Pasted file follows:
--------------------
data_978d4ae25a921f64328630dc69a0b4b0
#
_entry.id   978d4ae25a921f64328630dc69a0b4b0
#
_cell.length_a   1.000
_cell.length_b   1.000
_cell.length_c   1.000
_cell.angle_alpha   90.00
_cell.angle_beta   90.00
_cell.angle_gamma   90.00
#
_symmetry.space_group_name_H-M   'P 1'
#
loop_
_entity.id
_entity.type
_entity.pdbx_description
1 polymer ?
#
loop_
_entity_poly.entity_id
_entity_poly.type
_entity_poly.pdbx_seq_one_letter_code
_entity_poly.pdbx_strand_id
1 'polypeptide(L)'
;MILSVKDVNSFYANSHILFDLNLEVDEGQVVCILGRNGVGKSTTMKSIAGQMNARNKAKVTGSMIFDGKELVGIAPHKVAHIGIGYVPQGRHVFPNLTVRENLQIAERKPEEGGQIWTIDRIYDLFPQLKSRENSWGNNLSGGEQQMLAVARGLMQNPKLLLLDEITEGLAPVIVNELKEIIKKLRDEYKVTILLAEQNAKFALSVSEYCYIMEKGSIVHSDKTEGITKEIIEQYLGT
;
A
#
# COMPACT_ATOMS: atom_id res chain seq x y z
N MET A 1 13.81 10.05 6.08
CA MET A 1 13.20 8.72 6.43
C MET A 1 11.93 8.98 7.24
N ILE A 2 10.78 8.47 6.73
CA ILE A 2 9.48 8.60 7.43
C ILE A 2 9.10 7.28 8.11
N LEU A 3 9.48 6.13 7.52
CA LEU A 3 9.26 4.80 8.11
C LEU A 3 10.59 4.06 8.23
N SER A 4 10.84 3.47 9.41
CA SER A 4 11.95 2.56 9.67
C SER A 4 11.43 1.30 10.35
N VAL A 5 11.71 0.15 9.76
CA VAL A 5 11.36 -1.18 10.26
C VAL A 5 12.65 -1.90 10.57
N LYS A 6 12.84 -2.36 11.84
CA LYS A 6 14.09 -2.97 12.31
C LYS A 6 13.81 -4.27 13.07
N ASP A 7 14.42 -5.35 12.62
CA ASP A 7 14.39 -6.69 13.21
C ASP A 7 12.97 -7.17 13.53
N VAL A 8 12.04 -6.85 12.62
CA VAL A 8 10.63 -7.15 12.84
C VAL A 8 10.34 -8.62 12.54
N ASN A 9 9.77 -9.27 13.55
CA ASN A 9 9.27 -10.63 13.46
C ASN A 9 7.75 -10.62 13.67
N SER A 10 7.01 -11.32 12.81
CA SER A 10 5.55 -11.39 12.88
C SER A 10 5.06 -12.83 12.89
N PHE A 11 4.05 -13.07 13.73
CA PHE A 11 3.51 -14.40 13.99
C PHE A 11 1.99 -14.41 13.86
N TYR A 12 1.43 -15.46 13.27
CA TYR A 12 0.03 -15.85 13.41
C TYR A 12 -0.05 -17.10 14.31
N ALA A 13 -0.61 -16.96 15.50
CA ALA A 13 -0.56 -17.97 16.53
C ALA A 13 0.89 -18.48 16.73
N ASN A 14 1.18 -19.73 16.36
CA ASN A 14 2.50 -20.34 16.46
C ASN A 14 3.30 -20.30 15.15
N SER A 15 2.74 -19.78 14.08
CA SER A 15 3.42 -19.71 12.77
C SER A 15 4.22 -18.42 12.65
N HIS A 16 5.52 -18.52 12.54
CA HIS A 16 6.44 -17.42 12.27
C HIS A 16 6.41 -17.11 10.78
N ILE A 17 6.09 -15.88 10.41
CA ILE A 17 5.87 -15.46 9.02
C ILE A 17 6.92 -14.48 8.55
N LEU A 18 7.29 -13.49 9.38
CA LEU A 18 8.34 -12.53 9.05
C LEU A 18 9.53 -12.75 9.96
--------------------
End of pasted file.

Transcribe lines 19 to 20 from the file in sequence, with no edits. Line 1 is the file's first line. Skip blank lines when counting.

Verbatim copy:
#
loop_